Get To Know A Nat 2014: Tyler Clippard

Clippard #2

Tyler Clippard about to lower the boom on another batter. Photo credit to @ashburnnatsfan

Welcome to Get To Know A Nat. Thrice a week we will showcase a different WashingtonNational expected to be on the 25 man roster come opening day (as well as a few others that may be on the cusp of making the team). By the end of Spring Training we hope you’ll have a good understanding of just who the guys taking the field at Nationals Park will be, what will be expected of them, and what to be looking for throughout the year.

Name: Tyler Lee Clippard
Nickname(s): Clip! The Specs
DOB: February 14, 1985
Twitter?: @TylerClippard, but also follow @TClippardsSpecs
From: Lexington, Kentucky
Position: Relief Pitcher Bullpen Role: Set-Up Man (8th Inning)
Hand: Righty
With the Nats Since: Acquired via Trade from the New York Yankees in 2007

Just Who Is This Guy?: Last year I was running out of superlatives for Nationals pitchers, and found it hard to accurately describe the bespectacled one. It won’t be any easier this year as he is just a richer version of himself now.

I could also put it this way. I don’t think I like Rafael Soriano, and I really don’t trust Drew Storen. Both of those guys could do a lot better this year, and both could be about the same as last year. The thing with Clip is you really don’t have to even think like that. He’s just the man, period. If there was a way to get more out of him by moving him around-I would. There isn’t tho, so he just remains the single best pitcher in the Nationals bullpen, bar none, not even close, no chance, no way, no how. Period. The End. If you don’t agree, just stop talking you’re wrong.

What Happened in 2013Tyler Clippard was pretty much Tyler Clippard in 2013. He had fewer strikeouts and gave up two more home runs than in 2012, but he gave up fewer walks and went from 55 hits down to the absurd 37 in 71 innings. A WHIP of 0.87, people.

If players don’t get on base, they can’t score runs (certainly not in bunches). While he certainly benefited from a BABIP of .170, Clippard’s speed and location helps him keep batters of balance-so I’m willing to be he earned part of that.

Clippard is primarily fastball and change-up pitcher, but he does mix in a cutter and curve ball now and then. Last year he introduced a split finger fastball as well (something I picked up in Baseball Prospectus). I wonder if the new pitch related to a slight dip in velocity for Clippard. His fastball average speed is down 0.6 MPH, and 0.8 MPH on the change up. That’s not a dramatic drop, and it certainly didn’t hurt him this year, but for a guy who relies on those two pitches heavily maybe adding another type of fastball is proactive attempt at keeping things fresh.

What to Expect in 2014:  What’s expected is that Tyler Clippard will continue to get guys out at the rate he is doing so. That’s kind of a boring answer though, so let’s talk about why he isn’t the closer for a minute.

The Nats love strong bullpen arms, and there probably isn’t a stronger arm than Clippard’s out in the pen right now. Given how television (and player contracts, frankly) emphasizes things like “saves,” one might ask why the most consistent arm in the pen isn’t shutting games down for the Nats regularly? Indeed, it’s a great segue to getting mad at Soriano’s contract or Drew Storen’s inability to be consistent. While those are two things worthy of complaint, they actually don’t reflect question of when Clippard should be pitching.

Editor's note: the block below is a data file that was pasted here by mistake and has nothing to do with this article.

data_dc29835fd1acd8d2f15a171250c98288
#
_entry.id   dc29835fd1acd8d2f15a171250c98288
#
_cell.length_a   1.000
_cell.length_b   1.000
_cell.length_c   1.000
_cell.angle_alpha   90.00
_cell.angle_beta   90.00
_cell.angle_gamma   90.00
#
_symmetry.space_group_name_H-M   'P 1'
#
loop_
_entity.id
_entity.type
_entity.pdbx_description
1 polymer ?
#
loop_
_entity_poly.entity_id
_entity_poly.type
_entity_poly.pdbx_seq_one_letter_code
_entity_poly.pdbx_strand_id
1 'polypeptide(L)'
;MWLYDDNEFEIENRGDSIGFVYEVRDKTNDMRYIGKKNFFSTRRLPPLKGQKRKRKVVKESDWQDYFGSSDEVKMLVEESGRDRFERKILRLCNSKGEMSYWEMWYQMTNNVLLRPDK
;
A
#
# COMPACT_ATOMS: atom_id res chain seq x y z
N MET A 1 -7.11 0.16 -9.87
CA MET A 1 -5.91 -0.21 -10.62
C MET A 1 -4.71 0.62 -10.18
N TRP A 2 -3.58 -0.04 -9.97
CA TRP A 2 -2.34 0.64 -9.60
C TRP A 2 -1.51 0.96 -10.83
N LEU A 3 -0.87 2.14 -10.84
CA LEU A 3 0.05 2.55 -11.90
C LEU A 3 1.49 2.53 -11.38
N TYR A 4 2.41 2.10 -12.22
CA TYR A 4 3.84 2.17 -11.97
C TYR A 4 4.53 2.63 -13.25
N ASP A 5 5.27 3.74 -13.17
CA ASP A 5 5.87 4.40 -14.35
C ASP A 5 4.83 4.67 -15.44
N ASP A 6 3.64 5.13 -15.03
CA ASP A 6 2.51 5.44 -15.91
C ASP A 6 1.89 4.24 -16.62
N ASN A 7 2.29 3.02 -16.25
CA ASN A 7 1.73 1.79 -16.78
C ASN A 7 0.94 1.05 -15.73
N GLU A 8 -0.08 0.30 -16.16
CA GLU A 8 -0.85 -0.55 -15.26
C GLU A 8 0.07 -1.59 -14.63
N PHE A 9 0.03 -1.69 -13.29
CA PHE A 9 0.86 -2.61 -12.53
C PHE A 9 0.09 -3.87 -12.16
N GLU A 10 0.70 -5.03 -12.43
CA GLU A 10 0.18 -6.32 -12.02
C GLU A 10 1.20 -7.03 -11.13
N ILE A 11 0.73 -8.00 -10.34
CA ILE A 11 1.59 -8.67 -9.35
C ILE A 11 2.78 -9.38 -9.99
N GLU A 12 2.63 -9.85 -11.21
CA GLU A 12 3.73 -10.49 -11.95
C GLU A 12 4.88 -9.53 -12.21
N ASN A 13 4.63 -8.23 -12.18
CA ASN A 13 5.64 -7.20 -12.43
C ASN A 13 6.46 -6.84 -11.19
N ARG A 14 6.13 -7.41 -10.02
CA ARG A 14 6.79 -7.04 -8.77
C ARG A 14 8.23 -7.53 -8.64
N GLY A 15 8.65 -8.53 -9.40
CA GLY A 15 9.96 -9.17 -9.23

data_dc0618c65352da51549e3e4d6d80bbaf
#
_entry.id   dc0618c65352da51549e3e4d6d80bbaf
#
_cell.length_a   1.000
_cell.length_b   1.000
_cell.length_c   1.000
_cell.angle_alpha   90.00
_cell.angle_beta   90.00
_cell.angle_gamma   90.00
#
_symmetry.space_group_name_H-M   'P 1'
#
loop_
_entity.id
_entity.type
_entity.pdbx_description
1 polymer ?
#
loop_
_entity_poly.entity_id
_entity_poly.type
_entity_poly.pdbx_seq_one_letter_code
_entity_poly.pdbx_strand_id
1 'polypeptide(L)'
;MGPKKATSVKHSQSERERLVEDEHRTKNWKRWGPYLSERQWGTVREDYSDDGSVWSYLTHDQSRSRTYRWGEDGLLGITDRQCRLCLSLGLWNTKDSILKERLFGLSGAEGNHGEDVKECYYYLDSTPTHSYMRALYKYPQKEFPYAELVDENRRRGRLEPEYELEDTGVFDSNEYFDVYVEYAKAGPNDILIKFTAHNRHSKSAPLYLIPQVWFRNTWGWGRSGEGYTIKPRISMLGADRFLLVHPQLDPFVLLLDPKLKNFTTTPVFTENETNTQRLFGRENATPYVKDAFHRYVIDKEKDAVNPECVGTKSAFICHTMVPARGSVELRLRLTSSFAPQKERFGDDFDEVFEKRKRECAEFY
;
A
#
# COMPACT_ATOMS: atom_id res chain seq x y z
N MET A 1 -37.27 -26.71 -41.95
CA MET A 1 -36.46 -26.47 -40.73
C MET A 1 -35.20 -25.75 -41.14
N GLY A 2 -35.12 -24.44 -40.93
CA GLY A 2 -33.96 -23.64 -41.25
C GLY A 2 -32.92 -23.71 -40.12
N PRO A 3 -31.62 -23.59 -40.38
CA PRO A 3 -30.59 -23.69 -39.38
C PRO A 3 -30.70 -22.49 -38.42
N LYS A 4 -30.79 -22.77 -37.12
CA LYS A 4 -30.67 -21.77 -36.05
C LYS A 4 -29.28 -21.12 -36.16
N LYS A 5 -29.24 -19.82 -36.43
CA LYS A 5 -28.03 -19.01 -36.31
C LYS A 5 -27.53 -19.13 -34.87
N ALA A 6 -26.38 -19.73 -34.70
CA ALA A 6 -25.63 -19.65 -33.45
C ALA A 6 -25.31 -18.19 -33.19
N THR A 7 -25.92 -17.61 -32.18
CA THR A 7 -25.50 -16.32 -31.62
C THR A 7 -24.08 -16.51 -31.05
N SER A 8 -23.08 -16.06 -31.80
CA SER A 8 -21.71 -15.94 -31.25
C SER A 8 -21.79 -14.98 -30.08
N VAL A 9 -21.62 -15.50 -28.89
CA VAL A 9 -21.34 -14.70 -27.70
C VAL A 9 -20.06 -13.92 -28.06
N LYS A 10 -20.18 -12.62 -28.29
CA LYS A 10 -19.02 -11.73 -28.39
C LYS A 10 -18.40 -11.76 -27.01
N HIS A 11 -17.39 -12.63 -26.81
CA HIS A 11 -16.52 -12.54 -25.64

In a perfect world you’d (well maybe not you, but me for sure) constantly have your best pitchers against the best parts of the lineup at the end of the game whether that happens in the 7th, 8th or 9th. The Nats may not be ready to be so fluid with their bullpen arms at the end of the game, but it does mean that at any given moment Clippard might be in line to face those batters.

But the wholeness of the bullpen is dependent on all the arms, not just one. Even tho they didn’t get Grant Balfour, it’s clear the Nats believe they can never have enough pitching- I tend to agree. Clippard is already doing his job, and he’s doing it very well.

If it all goes right?: Look, that’s a boring question. He continues to dominate, right? He’ll go 15 games at a time without giving up a home run like he did last year, and snap off lots of 6 innings in 6 games with no hits as well. Clippard makes closing games possible for whoever is taking the ball in the 9th.

If it all goes wrong?: Clip’s big pitching mistakes seem to be when he doesn’t locate his fastball. It’s too up (or he doesn’t go “up” enough climbing the latter). Those pitches become home runs, and I guess that – yes – with a decrease in velocity he could leave things out there for hitters to hit. But I think it only really goes wrong if the rest of the bullpen is the problem. If the team isn’t getting to the 7th and 8th with leads to give him the ball, or if closer X is not finishing games, that’s going to cost the Nats wins. I don’t know if I really believe this, but if the bullpen struggles like it did at times last year the answer might be to blow it up. In that case, Tyler Clippard either becomes the new closer (after other closers are removed from the premises, so to speak) or, worse in my mind, he becomes a very valuable trading piece to send to a competing team.

If the Nats don't compete, does Clippard become a valuable trading piece?

If the Nats don’t compete, does Clippard become a valuable trading piece? Probably not. – Photo Credit @AshburnNatsfan

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